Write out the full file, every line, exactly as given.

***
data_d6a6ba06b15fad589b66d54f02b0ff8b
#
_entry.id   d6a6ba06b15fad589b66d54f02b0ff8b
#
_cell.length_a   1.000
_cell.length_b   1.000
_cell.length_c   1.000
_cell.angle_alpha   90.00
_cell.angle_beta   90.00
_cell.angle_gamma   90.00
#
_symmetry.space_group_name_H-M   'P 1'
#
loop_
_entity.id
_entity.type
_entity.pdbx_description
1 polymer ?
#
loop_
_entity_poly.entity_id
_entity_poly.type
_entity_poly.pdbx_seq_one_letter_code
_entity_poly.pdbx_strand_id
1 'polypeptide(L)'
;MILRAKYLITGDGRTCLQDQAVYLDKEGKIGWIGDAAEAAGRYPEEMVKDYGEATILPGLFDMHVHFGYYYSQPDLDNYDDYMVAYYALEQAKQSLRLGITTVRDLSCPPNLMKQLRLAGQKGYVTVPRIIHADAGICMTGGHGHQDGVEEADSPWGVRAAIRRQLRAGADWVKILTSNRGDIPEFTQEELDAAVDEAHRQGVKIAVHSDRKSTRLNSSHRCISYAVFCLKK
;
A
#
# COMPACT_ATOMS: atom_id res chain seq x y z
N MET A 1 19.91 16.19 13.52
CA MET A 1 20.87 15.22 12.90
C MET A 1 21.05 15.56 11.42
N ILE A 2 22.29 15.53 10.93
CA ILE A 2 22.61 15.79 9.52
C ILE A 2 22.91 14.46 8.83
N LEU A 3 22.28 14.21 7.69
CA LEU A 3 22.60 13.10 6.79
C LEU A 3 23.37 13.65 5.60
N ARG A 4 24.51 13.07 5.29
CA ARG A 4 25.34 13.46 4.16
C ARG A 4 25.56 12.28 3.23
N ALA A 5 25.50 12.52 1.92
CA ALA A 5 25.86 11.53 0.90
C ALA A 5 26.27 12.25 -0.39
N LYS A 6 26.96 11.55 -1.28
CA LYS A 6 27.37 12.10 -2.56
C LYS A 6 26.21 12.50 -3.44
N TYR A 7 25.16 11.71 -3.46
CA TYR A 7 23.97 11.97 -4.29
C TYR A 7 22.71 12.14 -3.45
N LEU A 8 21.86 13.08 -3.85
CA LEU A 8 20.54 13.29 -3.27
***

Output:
data_d6a6ba06b15fad589b66d54f02b0ff8b
#
_entry.id   d6a6ba06b15fad589b66d54f02b0ff8b
#
_cell.length_a   1.000
_cell.length_b   1.000
_cell.length_c   1.000
_cell.angle_alpha   90.00
_cell.angle_beta   90.00
_cell.angle_gamma   90.00
#
_symmetry.space_group_name_H-M   'P 1'
#
loop_
_entity.id
_entity.type
_entity.pdbx_description
1 polymer ?
#
loop_
_entity_poly.entity_id
_entity_poly.type
_entity_poly.pdbx_seq_one_letter_code
_entity_poly.pdbx_strand_id
1 'polypeptide(L)'
;MILRAKYLITGDGRTCLQDQAVYLDKEGKIGWIGDAAEAAGRYPEEMVKDYGEATILPGLFDMHVHFGYYYSQPDLDNYDDYMVAYYALEQAKQSLRLGITTVRDLSCPPNLMKQLRLAGQKGYVTVPRIIHADAGICMTGGHGHQDGVEEADSPWGVRAAIRRQLRAGADWVKILTSNRGDIPEFTQEELDAAVDEAHRQGVKIAVHSDRKSTRLNSSHRCISYAVFCLKK
;
A
#
# COMPACT_ATOMS: atom_id res chain seq x y z
N MET A 1 19.91 16.19 13.52
CA MET A 1 20.87 15.22 12.90
C MET A 1 21.05 15.56 11.42
N ILE A 2 22.29 15.53 10.93
CA ILE A 2 22.61 15.79 9.52
C ILE A 2 22.91 14.46 8.83
N LEU A 3 22.28 14.21 7.69
CA LEU A 3 22.60 13.10 6.79
C LEU A 3 23.37 13.65 5.60
N ARG A 4 24.51 13.07 5.29
CA ARG A 4 25.34 13.46 4.16
C ARG A 4 25.56 12.28 3.23
N ALA A 5 25.50 12.52 1.92
CA ALA A 5 25.86 11.53 0.90
C ALA A 5 26.27 12.25 -0.39
N LYS A 6 26.96 11.55 -1.28
CA LYS A 6 27.37 12.10 -2.56
C LYS A 6 26.21 12.50 -3.44
N TYR A 7 25.16 11.71 -3.46
CA TYR A 7 23.97 11.97 -4.29
C TYR A 7 22.71 12.14 -3.45
N LEU A 8 21.86 13.08 -3.85
CA LEU A 8 20.54 13.29 -3.27